There is, however, something you can do about this: For a number of years now, we’ve also been looking at an upload’s original filename, that is, the name you gave the file before uploading it to the agency. If you pick a unique filename for your files and make sure they have that filename when you upload them to the agency, our algorithm will match them automatically. A good filename may include a date (e.g. the date of a photo shoot), a brief description, and a number, for example:

  • 2022-10-18-businessmeetings-0042.jpg

This is helping a good number of our customers to ensure perfect matches, especially when producing videos. (The flip side is that sometimes, common filenames such as IMG_2022.JPG are also matched despite being different photos. But this is exceedingly rare.)

Please note that this filename-based matching currently only works for some agencies as not all of them provide “original filename” information to us.

The Advice

Over the years, a number of questions have come up which we would like to address here:

What to do about wrong matches in collections?

Let’s say you have a collection which contains the following file which was matched incorrectly:

One of them belongs in the collection, the other one does not. Stock Performer doesn’t know which one is the correct one so when you break them apart, both will remain in the collection. If you simply remove the whole file, all of the uploads will be removed from the collection. What you need to do instead is break them apart first, then remove the wrong one. There is a handy little button that appears after you’ve changed the agency matching of a file which allows you do do that:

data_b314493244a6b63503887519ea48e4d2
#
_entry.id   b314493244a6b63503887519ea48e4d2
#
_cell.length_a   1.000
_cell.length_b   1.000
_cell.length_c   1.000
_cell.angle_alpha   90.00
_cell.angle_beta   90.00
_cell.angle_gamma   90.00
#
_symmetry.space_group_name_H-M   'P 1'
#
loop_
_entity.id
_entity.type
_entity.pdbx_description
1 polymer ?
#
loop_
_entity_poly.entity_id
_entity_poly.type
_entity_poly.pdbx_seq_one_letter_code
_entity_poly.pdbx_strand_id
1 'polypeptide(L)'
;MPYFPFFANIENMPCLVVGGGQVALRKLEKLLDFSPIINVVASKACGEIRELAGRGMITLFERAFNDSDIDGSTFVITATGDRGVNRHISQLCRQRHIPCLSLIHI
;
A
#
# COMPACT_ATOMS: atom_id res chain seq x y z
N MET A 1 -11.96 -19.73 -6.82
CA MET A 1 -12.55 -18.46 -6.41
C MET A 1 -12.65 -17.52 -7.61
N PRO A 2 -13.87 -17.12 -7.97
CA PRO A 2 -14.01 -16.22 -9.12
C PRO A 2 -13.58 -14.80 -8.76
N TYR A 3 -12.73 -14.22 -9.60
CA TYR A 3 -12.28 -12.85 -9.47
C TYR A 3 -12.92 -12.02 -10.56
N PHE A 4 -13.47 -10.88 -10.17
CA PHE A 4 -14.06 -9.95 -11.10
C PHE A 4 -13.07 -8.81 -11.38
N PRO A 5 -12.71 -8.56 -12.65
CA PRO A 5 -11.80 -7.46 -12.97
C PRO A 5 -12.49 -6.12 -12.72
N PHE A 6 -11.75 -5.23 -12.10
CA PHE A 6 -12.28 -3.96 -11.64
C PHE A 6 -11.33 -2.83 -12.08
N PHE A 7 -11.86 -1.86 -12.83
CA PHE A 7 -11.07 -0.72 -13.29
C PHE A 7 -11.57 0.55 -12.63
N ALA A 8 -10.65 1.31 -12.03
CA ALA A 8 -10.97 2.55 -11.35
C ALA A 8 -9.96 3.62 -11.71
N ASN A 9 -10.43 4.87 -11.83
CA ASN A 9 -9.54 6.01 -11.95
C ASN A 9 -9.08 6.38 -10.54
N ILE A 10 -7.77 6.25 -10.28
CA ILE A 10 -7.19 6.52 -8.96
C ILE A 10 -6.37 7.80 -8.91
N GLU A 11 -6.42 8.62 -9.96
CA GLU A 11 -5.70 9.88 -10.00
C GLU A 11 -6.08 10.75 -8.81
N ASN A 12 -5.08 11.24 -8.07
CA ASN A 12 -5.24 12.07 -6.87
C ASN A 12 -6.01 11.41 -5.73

An upload was accepted multiple times by an agency.

Unfortunately, this happens more often than one would expect. Agencies don’t seem to have tools in place that detect that a file has already been accepted. In any case, Stock Performer can only match one file for each agency. So a duplicate will end up not matched. Most of the time, if there is a duplicate at an agency, only one of them will have sales and the other one won’t. You may want to put the upload that has sales in the matched file if you can.

I still have many wrong matches in my account.

It is very likely that these were matched in the old version of the algorithm. We did not want to re-match everything as that would lead to total chaos in your data and especially in your collections. However, if you believe that re-matching all of your files will not lead to any problems for you, you can get in touch with us so we can do that for you.

Generally speaking, if you have never (or only rarely) manually fixed wrong matches and you find that there are a lot of them in your account, it could be beneficial to redo it all now. But if you’ve spent a lot of time reviewing and correcting wrong matches in the past, it’s probably not a good idea to discard all of that hard work as you may have to review all matches again.

The Conclusion

As always, we strive to provide accurate data to you and improving agency matching is one of the ways to increase quality of our service. We are confident that this will get rid of many issues that you’ve reported to us in the past.

Please feel free to get in touch with us if you have any questions.

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    • Unfortunately, it’s not. We looked at this way back when we introduced matching the first time around. It’s very unreliable.